Invited to write about my experience as a rape victim who is attempting to “seek justice,” it occurred to me finally: I just want to stop the rape. That’s what I want.
My rape and the ensuing process was fairly typical. I trusted a man I was getting to know not to rape me. Then, once raped, I struggled to re-interpret myself as not-raped, because the pain and horror of accepting I had been raped was too much for me to bear. Typical.
Where my story isn’t as typical begins about one month ago. After my university failed to take immediate action against the student who raped me (despite having been provided with several audio recordings in which my rapist confessed to raping me) and after I became so socially ostracized that I contemplated suicide, it was suggested to me that I did not have to wait for the world to decide whether it would advocate for me or not.
I could self-advocate. I could post my name and photograph and his name and photograph to the Internet.
And so I did. Keep reading »
The Department of Justice issued new national medical guidelines yesterday revising the 2004 standard of care for victims of sexual assault. Instead of focusing on the criminal justice aspect of evidence collection during the medical exams, the emphasis now is to support the victim’s health needs — including offering female victims yemergency contraception or information on how to obtain EC. The guidelines also encourage victims to undergo forensic evidence collection, even if she does not plan to report the rape to police immediately, and stipulates how evidence should be collected and what equipment should be used to do so. As explained by The New York Times, “The guidelines emphasize that the rape victim’s physical and emotional needs should take precedence over criminal justice considerations.” Keep reading »
accountability, noun — the quality or state of being accountable; especially: an obligation or willingness to accept responsibility or to account for one’s actions
It must be nice to be Steubenville, Ohio, football coach Reno Saccoccia. Coach Saccoccia is required by law to report child abuse and is said to have known about the rape of an unconcious teenaged girl by two Steubenville football players — a text message from Trent Mays, one of the two football players convicted of rape last month, said “I got Reno. He took care of it and shit ain’t gonna happen, even if they did take it to court. Like he was joking about it so I’m not worried.” Saccoccia also did not punish the players involved nearly harshly enough, allowing them to play eight games of the 10-game season. Yet he has had a two-year contract with Steubenville City Schools renewed; in addition to coaching the Steubenville football team, which is a separate contract, Saccoccia is newly confirmed as the director of administrative services, a position which requires Board of Education approval.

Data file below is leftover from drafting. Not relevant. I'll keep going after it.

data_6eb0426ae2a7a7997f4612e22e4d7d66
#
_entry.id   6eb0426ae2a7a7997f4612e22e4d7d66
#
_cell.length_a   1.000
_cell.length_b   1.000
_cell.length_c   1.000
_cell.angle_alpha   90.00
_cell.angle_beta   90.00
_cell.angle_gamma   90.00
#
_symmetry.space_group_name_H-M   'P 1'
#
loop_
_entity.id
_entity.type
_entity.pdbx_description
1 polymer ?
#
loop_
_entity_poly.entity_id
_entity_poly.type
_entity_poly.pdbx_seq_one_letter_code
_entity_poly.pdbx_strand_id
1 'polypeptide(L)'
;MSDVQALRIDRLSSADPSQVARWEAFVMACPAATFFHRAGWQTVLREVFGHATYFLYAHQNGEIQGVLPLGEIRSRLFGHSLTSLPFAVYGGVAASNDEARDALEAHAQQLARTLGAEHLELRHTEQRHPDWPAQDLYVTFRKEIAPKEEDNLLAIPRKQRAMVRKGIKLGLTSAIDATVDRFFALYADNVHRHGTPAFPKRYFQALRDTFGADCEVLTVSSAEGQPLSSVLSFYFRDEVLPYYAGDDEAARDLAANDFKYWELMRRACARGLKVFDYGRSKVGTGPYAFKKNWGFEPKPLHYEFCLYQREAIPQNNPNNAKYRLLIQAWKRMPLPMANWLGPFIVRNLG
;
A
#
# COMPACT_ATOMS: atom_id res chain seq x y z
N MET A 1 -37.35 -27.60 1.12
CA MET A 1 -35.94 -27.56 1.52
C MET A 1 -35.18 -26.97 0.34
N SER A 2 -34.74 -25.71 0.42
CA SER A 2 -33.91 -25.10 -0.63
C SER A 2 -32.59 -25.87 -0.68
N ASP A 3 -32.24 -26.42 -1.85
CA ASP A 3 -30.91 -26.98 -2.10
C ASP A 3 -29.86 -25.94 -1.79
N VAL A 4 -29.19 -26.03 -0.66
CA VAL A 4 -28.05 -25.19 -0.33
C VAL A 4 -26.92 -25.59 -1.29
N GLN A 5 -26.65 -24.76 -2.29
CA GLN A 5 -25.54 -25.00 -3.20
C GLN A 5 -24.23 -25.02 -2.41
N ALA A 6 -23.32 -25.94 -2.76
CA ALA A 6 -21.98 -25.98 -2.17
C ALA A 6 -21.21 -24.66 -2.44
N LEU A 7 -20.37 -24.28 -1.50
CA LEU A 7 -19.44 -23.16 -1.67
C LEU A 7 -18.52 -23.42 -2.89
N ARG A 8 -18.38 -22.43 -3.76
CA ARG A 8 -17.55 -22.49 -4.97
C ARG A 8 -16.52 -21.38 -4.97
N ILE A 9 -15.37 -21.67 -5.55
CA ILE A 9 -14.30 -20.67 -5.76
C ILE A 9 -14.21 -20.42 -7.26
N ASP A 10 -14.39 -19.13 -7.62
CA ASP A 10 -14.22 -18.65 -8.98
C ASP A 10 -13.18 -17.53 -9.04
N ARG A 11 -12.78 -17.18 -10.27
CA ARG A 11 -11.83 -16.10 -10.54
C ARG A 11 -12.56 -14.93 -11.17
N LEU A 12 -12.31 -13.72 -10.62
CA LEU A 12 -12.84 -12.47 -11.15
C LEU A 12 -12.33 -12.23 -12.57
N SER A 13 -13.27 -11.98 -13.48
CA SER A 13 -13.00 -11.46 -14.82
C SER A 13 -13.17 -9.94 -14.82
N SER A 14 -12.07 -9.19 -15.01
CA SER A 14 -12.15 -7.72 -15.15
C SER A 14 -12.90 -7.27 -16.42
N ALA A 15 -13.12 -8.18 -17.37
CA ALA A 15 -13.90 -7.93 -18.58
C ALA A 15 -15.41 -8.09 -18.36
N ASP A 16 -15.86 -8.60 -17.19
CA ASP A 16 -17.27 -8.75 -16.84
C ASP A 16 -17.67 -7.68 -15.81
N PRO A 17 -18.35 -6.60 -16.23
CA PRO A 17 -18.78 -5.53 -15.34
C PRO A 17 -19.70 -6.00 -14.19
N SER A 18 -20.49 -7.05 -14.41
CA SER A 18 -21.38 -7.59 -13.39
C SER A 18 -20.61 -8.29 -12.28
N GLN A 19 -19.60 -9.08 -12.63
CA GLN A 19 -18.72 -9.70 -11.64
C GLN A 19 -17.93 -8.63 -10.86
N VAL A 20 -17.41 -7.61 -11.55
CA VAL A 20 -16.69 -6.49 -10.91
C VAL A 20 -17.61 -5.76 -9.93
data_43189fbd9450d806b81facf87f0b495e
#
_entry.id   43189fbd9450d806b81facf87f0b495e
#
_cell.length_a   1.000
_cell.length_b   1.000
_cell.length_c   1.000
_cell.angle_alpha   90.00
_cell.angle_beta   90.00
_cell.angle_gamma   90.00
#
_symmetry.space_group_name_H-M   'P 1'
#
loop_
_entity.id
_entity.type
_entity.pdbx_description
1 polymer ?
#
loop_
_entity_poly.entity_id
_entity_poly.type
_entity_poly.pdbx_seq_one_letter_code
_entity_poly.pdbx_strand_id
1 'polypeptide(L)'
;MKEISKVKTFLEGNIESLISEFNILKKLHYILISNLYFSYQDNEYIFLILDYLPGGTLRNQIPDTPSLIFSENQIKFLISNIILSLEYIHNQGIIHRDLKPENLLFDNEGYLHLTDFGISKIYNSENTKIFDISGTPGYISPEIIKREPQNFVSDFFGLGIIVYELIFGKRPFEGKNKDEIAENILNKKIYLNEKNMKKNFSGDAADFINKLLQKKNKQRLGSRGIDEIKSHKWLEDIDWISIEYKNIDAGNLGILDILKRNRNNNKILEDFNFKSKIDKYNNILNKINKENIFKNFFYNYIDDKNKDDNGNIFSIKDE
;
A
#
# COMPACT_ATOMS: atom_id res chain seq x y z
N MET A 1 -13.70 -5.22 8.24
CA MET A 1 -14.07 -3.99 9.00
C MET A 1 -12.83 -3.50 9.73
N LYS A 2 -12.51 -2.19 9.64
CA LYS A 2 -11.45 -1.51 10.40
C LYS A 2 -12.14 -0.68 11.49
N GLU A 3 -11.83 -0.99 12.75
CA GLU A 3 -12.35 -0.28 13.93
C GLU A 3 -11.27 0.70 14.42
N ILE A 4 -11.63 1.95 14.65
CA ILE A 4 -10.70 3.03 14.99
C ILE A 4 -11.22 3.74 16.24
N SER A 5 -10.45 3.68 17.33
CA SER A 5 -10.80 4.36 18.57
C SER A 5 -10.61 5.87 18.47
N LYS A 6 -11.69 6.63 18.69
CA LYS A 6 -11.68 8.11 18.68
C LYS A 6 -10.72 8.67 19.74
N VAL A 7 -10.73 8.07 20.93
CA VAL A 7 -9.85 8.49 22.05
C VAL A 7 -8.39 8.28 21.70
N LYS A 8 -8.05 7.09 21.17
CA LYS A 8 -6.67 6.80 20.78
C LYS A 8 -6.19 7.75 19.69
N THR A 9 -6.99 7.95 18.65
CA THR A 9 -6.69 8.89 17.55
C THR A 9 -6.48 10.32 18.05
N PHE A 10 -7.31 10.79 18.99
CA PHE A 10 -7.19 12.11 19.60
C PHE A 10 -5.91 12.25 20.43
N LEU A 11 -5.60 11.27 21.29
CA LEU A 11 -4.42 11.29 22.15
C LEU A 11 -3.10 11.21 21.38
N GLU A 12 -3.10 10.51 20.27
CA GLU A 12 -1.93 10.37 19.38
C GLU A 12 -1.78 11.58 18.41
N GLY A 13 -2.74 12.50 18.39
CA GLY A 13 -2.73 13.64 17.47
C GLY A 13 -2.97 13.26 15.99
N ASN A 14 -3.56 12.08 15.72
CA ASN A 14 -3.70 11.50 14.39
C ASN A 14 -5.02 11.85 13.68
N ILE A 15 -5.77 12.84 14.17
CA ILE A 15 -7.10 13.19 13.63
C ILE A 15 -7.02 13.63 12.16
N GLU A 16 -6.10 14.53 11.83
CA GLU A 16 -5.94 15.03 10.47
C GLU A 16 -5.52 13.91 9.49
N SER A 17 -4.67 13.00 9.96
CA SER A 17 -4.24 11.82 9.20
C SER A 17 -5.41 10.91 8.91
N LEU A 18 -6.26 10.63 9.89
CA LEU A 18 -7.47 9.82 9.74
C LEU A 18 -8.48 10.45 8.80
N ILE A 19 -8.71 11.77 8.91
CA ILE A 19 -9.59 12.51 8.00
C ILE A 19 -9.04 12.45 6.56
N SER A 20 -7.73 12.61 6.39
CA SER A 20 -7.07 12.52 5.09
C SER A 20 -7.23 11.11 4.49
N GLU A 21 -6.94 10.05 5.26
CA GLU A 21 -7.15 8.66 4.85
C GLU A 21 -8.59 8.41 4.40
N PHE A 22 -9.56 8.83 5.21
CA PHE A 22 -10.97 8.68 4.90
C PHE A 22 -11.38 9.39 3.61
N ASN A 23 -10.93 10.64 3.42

In other words, even though this man is roundly considered to have done next to nothing to hold the convicted rapists on his football team accountable for their actions, the city of Steubenville still wants to give him a paycheck. It’s mind-boggling. [WTOV9, The Atlantic Wire]
A five-year-old girl in India was abducted and raped last week by a neighbor who held her captive for three days and left her for dead. She suffered serious internal injuries and is now hospitalized in New Dehli critical condition. As of Monday morning, two men have been arrested in connection with the rape.
Keep reading »